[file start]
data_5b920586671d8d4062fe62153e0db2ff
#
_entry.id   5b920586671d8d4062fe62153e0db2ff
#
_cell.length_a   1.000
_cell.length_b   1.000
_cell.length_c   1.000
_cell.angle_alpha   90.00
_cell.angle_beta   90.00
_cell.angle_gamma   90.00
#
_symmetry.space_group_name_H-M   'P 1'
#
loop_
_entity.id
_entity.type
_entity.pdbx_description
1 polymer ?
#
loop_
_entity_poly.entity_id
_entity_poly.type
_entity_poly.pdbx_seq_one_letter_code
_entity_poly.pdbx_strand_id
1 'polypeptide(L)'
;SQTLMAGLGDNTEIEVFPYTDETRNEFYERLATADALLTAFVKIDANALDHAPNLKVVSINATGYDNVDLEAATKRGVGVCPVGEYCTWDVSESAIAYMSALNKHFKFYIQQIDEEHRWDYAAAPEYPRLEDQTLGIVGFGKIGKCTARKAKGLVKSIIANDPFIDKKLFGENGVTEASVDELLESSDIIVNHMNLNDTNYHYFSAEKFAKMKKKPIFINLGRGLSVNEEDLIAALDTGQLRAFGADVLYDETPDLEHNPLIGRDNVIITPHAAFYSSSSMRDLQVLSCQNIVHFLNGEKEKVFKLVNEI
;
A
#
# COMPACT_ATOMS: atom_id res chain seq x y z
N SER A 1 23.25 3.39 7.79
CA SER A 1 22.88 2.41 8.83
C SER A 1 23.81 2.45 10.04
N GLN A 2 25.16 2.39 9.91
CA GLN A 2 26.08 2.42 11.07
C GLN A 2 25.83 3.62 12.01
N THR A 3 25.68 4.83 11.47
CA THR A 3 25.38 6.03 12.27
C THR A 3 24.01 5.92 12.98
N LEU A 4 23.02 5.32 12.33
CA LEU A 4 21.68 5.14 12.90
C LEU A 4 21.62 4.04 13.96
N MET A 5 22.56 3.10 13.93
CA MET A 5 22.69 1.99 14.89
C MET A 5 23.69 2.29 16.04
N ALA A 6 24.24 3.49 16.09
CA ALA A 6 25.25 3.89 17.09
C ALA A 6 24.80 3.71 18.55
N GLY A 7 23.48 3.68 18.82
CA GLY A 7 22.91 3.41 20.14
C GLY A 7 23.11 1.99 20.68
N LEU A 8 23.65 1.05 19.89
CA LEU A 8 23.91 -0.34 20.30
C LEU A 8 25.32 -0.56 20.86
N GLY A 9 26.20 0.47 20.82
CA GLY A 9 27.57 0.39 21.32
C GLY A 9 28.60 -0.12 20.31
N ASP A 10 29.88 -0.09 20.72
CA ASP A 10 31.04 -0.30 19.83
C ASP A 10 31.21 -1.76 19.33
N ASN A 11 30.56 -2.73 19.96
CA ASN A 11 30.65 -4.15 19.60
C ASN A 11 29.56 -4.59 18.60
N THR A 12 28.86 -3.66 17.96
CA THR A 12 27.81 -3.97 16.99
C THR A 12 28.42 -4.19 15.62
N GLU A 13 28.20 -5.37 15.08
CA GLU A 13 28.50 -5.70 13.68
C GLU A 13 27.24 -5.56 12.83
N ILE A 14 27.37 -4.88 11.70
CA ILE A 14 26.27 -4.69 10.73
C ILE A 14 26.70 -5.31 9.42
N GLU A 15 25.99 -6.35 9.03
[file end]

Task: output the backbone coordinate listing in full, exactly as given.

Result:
data_5b920586671d8d4062fe62153e0db2ff
#
_entry.id   5b920586671d8d4062fe62153e0db2ff
#
_cell.length_a   1.000
_cell.length_b   1.000
_cell.length_c   1.000
_cell.angle_alpha   90.00
_cell.angle_beta   90.00
_cell.angle_gamma   90.00
#
_symmetry.space_group_name_H-M   'P 1'
#
loop_
_entity.id
_entity.type
_entity.pdbx_description
1 polymer ?
#
loop_
_entity_poly.entity_id
_entity_poly.type
_entity_poly.pdbx_seq_one_letter_code
_entity_poly.pdbx_strand_id
1 'polypeptide(L)'
;SQTLMAGLGDNTEIEVFPYTDETRNEFYERLATADALLTAFVKIDANALDHAPNLKVVSINATGYDNVDLEAATKRGVGVCPVGEYCTWDVSESAIAYMSALNKHFKFYIQQIDEEHRWDYAAAPEYPRLEDQTLGIVGFGKIGKCTARKAKGLVKSIIANDPFIDKKLFGENGVTEASVDELLESSDIIVNHMNLNDTNYHYFSAEKFAKMKKKPIFINLGRGLSVNEEDLIAALDTGQLRAFGADVLYDETPDLEHNPLIGRDNVIITPHAAFYSSSSMRDLQVLSCQNIVHFLNGEKEKVFKLVNEI
;
A
#
# COMPACT_ATOMS: atom_id res chain seq x y z
N SER A 1 23.25 3.39 7.79
CA SER A 1 22.88 2.41 8.83
C SER A 1 23.81 2.45 10.04
N GLN A 2 25.16 2.39 9.91
CA GLN A 2 26.08 2.42 11.07
C GLN A 2 25.83 3.62 12.01
N THR A 3 25.68 4.83 11.47
CA THR A 3 25.38 6.03 12.27
C THR A 3 24.01 5.92 12.98
N LEU A 4 23.02 5.32 12.33
CA LEU A 4 21.68 5.14 12.90
C LEU A 4 21.62 4.04 13.96
N MET A 5 22.56 3.10 13.93
CA MET A 5 22.69 1.99 14.89
C MET A 5 23.69 2.29 16.04
N ALA A 6 24.24 3.49 16.09
CA ALA A 6 25.25 3.89 17.09
C ALA A 6 24.80 3.71 18.55
N GLY A 7 23.48 3.68 18.82
CA GLY A 7 22.91 3.41 20.14
C GLY A 7 23.11 1.99 20.68
N LEU A 8 23.65 1.05 19.89
CA LEU A 8 23.91 -0.34 20.30
C LEU A 8 25.32 -0.56 20.86
N GLY A 9 26.20 0.47 20.82
CA GLY A 9 27.57 0.39 21.32
C GLY A 9 28.60 -0.12 20.31
N ASP A 10 29.88 -0.09 20.72
CA ASP A 10 31.04 -0.30 19.83
C ASP A 10 31.21 -1.76 19.33
N ASN A 11 30.56 -2.73 19.96
CA ASN A 11 30.65 -4.15 19.60
C ASN A 11 29.56 -4.59 18.60
N THR A 12 28.86 -3.66 17.96
CA THR A 12 27.81 -3.97 16.99
C THR A 12 28.42 -4.19 15.62
N GLU A 13 28.20 -5.37 15.08
CA GLU A 13 28.50 -5.70 13.68
C GLU A 13 27.24 -5.56 12.83
N ILE A 14 27.37 -4.88 11.70
CA ILE A 14 26.27 -4.69 10.73
C ILE A 14 26.70 -5.31 9.42
N GLU A 15 25.99 -6.35 9.03